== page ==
Regional Museum of History and Folklore
Located within Kirov park, its presence signalled by a collection of cannons and some balbals, is the Regional Museum of History and Local Lore. Downstairs, there are displays on the nature of East Kazakhstan Region, with stuffed animal-laden dioramas, including a mountain scene featuring arkhars and marmot, a riverbank populated by wild boar, and a woodland tableau with a particularly fierce-looking wolverine, evidently grumpy after having been roused by bears blundering through the woods. A rather gory diorama shows a stuffed wolf preparing to stuff on a stuffed roe deer. There is a large stuffed Siberian deer, or maral, one of the prides of the Altai, in the centre of the room. There are collections of eggs, pickled reptiles and dead birds. Most of the maps on display, showing off the regions climate, water resources and soils, were still at the time of research based around the regions 1997 boundaries, before the incorporation of the area around Semey. And indeed the museum more generally gives little indication of having yet embraced its wider region. Also on display is a collection of marketable furs, including wolverine, fox, wolf, squirrel, muskrat and Siberian mole.
Upstairs, the displays continue with archaeology, including descriptions of the excavations of Scythian kurgans in the region. There is an account of the expedition led by Sergei Chernikov at Chilikty, in Zaisan District, in 1960, with copies of some of the beautiful gold jewellery, in the form of animals such as deer, uncovered from the barrows. A model of one of the Chilikty kurgans is also on display. There is also coverage of the kurgans at Berel in the Altai Mountains. A recreation of a Bronze Age burial uncovered near the village of Zevakino includes a skeleton surrounded by various possessions: jewellery, weaponry, stirrups. An archaeological map of the region shows the wealth of petroglyphs, kurgans and stone sculptures to be found across East Kazakhstan. An ethnographic display, centred on a part of the room decked out to resemble a yurt, includes costumes, saddles and household items.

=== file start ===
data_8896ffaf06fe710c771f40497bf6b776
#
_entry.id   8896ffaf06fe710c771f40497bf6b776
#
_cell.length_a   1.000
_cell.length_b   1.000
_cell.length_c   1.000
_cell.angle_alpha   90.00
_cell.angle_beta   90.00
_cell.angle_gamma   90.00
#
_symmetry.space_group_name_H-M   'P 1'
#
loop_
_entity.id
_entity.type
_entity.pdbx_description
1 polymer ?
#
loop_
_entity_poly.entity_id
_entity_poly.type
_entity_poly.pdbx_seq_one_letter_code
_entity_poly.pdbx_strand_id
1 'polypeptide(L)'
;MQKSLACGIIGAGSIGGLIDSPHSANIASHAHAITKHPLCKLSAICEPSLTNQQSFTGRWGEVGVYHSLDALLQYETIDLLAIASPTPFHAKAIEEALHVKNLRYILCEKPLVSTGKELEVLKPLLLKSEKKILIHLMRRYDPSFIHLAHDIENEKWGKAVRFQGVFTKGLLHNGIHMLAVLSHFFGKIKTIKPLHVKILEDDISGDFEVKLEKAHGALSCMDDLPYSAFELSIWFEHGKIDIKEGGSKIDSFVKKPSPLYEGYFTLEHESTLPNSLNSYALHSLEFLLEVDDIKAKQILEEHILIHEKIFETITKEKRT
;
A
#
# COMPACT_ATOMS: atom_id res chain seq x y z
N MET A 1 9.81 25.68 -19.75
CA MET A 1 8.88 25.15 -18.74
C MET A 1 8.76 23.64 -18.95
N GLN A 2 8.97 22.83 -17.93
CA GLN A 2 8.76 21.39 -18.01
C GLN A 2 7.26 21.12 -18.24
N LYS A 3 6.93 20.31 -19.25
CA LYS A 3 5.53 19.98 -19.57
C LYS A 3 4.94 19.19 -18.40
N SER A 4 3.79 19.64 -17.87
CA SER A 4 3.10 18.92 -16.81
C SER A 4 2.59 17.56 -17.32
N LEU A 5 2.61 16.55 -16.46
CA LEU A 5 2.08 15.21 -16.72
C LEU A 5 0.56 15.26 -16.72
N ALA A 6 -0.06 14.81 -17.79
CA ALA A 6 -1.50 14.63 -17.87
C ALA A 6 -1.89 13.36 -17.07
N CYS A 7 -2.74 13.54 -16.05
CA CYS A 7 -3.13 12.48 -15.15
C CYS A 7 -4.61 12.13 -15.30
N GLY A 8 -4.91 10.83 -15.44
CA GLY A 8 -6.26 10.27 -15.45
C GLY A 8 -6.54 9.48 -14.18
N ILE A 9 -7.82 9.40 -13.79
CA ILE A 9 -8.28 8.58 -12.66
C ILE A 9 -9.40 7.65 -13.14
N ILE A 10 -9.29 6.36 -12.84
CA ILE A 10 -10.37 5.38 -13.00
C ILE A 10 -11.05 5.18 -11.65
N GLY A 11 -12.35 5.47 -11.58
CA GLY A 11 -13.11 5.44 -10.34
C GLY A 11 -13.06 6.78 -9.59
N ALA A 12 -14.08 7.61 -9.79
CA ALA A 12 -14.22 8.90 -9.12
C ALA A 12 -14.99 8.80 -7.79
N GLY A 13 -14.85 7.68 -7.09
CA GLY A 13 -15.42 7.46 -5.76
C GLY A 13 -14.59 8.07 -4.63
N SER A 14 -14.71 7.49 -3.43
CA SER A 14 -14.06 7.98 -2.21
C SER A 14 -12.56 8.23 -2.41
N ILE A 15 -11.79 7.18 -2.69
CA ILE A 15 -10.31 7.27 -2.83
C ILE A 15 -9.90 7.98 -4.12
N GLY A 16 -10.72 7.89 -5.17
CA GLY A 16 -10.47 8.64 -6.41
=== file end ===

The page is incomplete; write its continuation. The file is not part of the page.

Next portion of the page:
Another room is dedicated to the history of Ust-Kamenogorsk, with an odd collection of items in the centre of the room: an anchor from a riverboat, a model of the Pokrovsky Cathedral and a Singer sewing machine. There is a pastel drawing of Major Likharev, founder of the town, long of hair and narrow of moustache. There are photographs of the working of gold-bearing sands and of the bee-keeping industry at the start of the 20th century. A bee-keeper's hat is on display, as are some school exercise books from the 19th century, with painstakingly executed geometrical drawings. The history of the ferry companies on the Irtysh, whose operations provided a vital transport artery, is chronicled. There is a gramophone, samovars and wall clocks, relics of life in Tsarist Ust- Kamenogorsk. A side room covers World War II, with patriotic posters, descriptions of the exploits of those from the region awarded the title Hero of the Soviet Union, and a boy's-own diorama of a snow-covered battle scene during the fighting for Stalingrad.
The displays continue downstairs with coverage of the post-independence period, including products from the region. There is also a small room devoted to local artists and writers, such as Efim Permitin, who set up the hunting journal Altai Hunter in 1923. He is photographed out hunting, a couple of dead birds dangling from his bag. There is a copy of one of his books on display, titled Love. Not for birds, presumably. There is also a display on local writer and naturalist Boris Sherbakov, featuring envelopes addressed to him from various international environmental organisations.